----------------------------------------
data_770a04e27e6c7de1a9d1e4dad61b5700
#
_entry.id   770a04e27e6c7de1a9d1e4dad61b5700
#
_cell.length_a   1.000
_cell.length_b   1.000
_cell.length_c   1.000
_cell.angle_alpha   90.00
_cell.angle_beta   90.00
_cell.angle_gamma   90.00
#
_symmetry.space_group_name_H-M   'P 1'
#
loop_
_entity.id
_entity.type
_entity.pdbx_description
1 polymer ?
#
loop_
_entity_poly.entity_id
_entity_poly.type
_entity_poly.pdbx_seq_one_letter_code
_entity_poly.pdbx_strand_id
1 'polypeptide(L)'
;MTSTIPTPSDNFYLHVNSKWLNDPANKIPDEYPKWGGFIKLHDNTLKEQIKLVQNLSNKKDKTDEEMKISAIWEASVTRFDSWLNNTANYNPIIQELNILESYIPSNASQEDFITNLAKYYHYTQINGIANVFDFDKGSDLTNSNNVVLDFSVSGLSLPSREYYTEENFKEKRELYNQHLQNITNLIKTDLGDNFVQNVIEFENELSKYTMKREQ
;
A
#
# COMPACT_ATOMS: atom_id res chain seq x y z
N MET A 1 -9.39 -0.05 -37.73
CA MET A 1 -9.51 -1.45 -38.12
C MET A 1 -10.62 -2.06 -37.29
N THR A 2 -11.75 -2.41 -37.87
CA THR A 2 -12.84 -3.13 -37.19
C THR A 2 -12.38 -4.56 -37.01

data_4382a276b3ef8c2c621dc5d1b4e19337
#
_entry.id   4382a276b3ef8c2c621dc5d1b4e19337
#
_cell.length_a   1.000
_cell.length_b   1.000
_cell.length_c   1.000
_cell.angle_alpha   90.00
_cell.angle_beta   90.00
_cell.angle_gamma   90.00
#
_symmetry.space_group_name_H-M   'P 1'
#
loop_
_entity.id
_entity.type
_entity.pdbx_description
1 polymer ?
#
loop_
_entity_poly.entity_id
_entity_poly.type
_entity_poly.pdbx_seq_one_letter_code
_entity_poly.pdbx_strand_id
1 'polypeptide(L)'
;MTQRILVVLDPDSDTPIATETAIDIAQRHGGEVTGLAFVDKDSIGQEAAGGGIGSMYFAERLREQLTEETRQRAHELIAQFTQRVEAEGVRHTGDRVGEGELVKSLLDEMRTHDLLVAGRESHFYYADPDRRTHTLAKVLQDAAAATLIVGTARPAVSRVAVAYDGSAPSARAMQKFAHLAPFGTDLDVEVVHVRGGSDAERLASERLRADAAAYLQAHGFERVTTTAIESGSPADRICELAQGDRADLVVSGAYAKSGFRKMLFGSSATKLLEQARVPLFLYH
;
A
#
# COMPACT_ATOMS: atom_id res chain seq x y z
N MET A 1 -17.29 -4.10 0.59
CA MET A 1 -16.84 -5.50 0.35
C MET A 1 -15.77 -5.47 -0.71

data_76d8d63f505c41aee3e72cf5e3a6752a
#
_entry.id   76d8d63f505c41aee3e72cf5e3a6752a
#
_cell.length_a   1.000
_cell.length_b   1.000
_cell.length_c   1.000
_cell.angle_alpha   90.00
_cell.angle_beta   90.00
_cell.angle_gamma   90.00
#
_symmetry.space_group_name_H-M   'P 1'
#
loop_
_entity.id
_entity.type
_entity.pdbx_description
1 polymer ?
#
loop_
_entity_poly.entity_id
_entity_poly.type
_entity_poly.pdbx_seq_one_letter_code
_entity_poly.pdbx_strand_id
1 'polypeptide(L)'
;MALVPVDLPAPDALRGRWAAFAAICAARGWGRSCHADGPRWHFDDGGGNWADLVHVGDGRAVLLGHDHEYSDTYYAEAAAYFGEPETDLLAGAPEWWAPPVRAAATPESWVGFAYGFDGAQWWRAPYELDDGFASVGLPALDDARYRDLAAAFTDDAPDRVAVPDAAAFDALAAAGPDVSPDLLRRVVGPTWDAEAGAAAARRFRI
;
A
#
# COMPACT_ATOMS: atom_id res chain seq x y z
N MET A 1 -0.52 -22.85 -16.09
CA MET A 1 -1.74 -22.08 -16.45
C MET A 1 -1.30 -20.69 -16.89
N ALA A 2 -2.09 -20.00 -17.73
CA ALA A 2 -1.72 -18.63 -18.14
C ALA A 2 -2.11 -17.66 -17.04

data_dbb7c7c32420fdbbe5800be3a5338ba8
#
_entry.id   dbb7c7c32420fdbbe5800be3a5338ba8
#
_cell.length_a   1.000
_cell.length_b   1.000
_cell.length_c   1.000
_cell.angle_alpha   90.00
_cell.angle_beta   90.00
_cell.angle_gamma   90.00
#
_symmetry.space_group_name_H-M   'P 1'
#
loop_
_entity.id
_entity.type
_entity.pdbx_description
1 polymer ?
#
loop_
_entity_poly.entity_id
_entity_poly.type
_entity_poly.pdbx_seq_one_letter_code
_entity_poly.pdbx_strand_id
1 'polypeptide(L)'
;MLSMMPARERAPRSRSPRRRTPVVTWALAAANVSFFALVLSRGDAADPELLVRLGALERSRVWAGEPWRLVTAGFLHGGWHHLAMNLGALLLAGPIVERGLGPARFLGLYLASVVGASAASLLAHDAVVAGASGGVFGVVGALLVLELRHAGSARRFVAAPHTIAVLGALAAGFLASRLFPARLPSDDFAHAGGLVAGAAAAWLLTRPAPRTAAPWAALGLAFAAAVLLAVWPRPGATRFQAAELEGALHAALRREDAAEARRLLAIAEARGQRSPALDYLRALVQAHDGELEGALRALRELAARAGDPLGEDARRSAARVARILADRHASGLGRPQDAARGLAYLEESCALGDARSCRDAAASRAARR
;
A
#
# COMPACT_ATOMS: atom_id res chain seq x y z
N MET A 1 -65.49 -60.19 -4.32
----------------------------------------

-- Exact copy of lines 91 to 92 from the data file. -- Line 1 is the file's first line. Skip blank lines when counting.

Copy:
_entity_poly.type
_entity_poly.pdbx_seq_one_letter_code